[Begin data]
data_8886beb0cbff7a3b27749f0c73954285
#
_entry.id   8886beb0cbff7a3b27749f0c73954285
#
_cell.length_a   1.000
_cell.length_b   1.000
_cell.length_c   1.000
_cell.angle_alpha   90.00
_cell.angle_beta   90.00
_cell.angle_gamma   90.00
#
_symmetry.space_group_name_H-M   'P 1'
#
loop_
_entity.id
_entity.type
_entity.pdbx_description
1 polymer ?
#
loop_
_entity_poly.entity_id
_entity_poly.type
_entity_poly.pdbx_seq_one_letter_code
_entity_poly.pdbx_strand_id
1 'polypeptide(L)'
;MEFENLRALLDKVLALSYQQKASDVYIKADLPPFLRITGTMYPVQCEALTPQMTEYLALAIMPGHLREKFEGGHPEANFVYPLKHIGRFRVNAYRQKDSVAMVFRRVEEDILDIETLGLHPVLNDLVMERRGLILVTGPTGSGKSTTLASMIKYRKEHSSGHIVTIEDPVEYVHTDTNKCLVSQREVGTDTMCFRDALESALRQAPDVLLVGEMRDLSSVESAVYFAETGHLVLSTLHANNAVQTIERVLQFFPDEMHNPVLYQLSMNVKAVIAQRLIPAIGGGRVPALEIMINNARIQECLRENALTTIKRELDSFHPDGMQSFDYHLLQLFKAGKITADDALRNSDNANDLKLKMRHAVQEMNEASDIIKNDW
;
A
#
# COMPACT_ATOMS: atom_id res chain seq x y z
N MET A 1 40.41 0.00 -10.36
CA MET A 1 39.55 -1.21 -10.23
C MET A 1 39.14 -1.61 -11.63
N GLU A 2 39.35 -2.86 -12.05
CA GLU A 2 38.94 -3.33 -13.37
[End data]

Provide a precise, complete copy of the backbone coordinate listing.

data_8886beb0cbff7a3b27749f0c73954285
#
_entry.id   8886beb0cbff7a3b27749f0c73954285
#
_cell.length_a   1.000
_cell.length_b   1.000
_cell.length_c   1.000
_cell.angle_alpha   90.00
_cell.angle_beta   90.00
_cell.angle_gamma   90.00
#
_symmetry.space_group_name_H-M   'P 1'
#
loop_
_entity.id
_entity.type
_entity.pdbx_description
1 polymer ?
#
loop_
_entity_poly.entity_id
_entity_poly.type
_entity_poly.pdbx_seq_one_letter_code
_entity_poly.pdbx_strand_id
1 'polypeptide(L)'
;MEFENLRALLDKVLALSYQQKASDVYIKADLPPFLRITGTMYPVQCEALTPQMTEYLALAIMPGHLREKFEGGHPEANFVYPLKHIGRFRVNAYRQKDSVAMVFRRVEEDILDIETLGLHPVLNDLVMERRGLILVTGPTGSGKSTTLASMIKYRKEHSSGHIVTIEDPVEYVHTDTNKCLVSQREVGTDTMCFRDALESALRQAPDVLLVGEMRDLSSVESAVYFAETGHLVLSTLHANNAVQTIERVLQFFPDEMHNPVLYQLSMNVKAVIAQRLIPAIGGGRVPALEIMINNARIQECLRENALTTIKRELDSFHPDGMQSFDYHLLQLFKAGKITADDALRNSDNANDLKLKMRHAVQEMNEASDIIKNDW
;
A
#
# COMPACT_ATOMS: atom_id res chain seq x y z
N MET A 1 40.41 0.00 -10.36
CA MET A 1 39.55 -1.21 -10.23
C MET A 1 39.14 -1.61 -11.63
N GLU A 2 39.35 -2.86 -12.05
CA GLU A 2 38.94 -3.33 -13.37